touchily


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touch·y

 (tŭch′ē)
adj. touch·i·er, touch·i·est
1. Tending to take offense with slight cause; oversensitive.
2. Requiring special tact or skill in handling; delicate: a touchy situation.
3. Highly sensitive to touch. Used of a body part.
4. Easily ignited or exploded.

touch′i·ly adv.
touch′i·ness n.
ThesaurusAntonymsRelated WordsSynonymsLegend:
Adv.1.touchily - in a touchy mannertouchily - in a touchy manner; "he touchily refused all offers to help"
Translations
بِحَساسِيَةٍ شَديدَه
nedůtklivě
érzékenykedve
meî fyrtni
nedotklivo
alınganlıkla

touch

(tatʃ) verb
1. to be in, come into, or make, contact with something else. Their shoulders touched; He touched the water with his foot.
2. to feel (lightly) with the hand. He touched her cheek.
3. to affect the feelings of; to make (someone) feel pity, sympathy etc. I was touched by her generosity.
4. to be concerned with; to have anything to do with. I wouldn't touch a job like that.
noun
1. an act or sensation of touching. I felt a touch on my shoulder.
2. (often with the) one of the five senses, the sense by which we feel things. the sense of touch; The stone felt cold to the touch.
3. a mark or stroke etc to improve the appearance of something. The painting still needs a few finishing touches.
4. skill or style. He hasn't lost his touch as a writer.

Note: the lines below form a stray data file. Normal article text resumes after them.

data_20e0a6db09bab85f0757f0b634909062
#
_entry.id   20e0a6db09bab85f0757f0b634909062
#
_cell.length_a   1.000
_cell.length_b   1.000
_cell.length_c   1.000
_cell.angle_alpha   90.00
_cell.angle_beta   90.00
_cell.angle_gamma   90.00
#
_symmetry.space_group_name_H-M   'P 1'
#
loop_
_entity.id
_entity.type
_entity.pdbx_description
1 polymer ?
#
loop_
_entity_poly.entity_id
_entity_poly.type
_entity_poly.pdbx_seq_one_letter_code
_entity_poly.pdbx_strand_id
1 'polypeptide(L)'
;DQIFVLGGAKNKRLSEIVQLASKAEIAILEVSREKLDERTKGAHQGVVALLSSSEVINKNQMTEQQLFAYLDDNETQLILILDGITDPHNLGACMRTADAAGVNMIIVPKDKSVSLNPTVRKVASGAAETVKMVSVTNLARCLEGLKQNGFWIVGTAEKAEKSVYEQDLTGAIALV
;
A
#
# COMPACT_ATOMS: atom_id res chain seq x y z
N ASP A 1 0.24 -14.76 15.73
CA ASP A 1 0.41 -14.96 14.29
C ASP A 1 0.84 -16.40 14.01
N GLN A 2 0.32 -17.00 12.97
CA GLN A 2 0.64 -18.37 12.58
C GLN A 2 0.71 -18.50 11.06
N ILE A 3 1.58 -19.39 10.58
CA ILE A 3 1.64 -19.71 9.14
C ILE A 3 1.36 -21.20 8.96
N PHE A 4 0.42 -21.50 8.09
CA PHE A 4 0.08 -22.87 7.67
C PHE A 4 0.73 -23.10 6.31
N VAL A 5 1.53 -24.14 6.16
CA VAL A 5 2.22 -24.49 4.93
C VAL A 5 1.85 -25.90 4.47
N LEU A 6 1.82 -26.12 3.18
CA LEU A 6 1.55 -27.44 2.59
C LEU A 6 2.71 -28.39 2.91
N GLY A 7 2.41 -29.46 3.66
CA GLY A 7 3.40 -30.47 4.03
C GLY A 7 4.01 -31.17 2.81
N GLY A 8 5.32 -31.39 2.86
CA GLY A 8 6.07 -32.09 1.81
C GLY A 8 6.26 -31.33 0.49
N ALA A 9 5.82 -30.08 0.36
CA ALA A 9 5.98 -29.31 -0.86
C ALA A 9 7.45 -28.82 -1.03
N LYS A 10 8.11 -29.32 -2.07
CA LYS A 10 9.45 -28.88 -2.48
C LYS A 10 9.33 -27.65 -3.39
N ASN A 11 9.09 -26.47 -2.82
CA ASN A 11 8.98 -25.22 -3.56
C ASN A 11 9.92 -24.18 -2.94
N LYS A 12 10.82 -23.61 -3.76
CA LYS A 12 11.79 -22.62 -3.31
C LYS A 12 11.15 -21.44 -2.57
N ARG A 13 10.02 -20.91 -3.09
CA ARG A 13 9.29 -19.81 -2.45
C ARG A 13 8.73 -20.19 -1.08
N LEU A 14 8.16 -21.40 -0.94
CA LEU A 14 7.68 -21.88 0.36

5. (in football) the ground outside the edges of the pitch (which are marked out with ˈtouchlines). He kicked the ball into touch.
ˈtouching adjective
moving; causing emotion. a touching story.
ˈtouchingly adverb
in a moving way, so as to cause emotion. Her face was touchingly childlike.
ˈtouchy adjective
easily annoyed or offended. You're very touchy today; in rather a touchy mood.
ˈtouchily adverb
ˈtouchiness noun
ˈtouch screen noun
a computer screen that responds to the user's touch on its surface.
in touch (with)
in communication (with). I have kept in touch with my school-friends.
lose touch (with)
to stop communicating (with). I used to see him quite often but we have lost touch.
out of touch (with)
1. not in communication (with).
2. not sympathetic or understanding (towards). Older people sometimes seem out of touch with the modern world.
a touch
a small quantity or degree. The soup needs a touch of salt; a touch of imagination.
touch down
1. (of aircraft) to land. The plane should touch down at 2 o'clock.
2. in rugby and American football, to put the ball on the ground behind the opposite team's goal line (noun ˈtouch-down).
touch off
to make (something) explode. a spark touched off the gunpowder; His remark touched off an argument.
touch up
to improve eg paintwork, a photograph etc by small touches. The photograph had been touched up.
touch wood
(used as an interjection) to touch something made of wood superstitiously, in order to avoid bad luck. None of the children has ever had a serious illness, touch wood!
References in periodicals archive ?
In Ferguson-esque fashion, Dalglish touchily responded that the pressure was a figment of the interviewer's imagination, despite the question having been of the very same ilk Cates had put to Dalglish's arch-rival the previous month.
But the greatest difficulty of all was at once the most emotive and the most intangible: 'national honour', the ultimate rallying cry of patriots, nationalists and, as the kaiser touchily insisted, sovereign rulers.
The galleries now, for some reason, are watched over by seemingly inexperienced youngsters with identity cards on tapes around their necks: some casual in dress and manner, a few touchily egalitarian.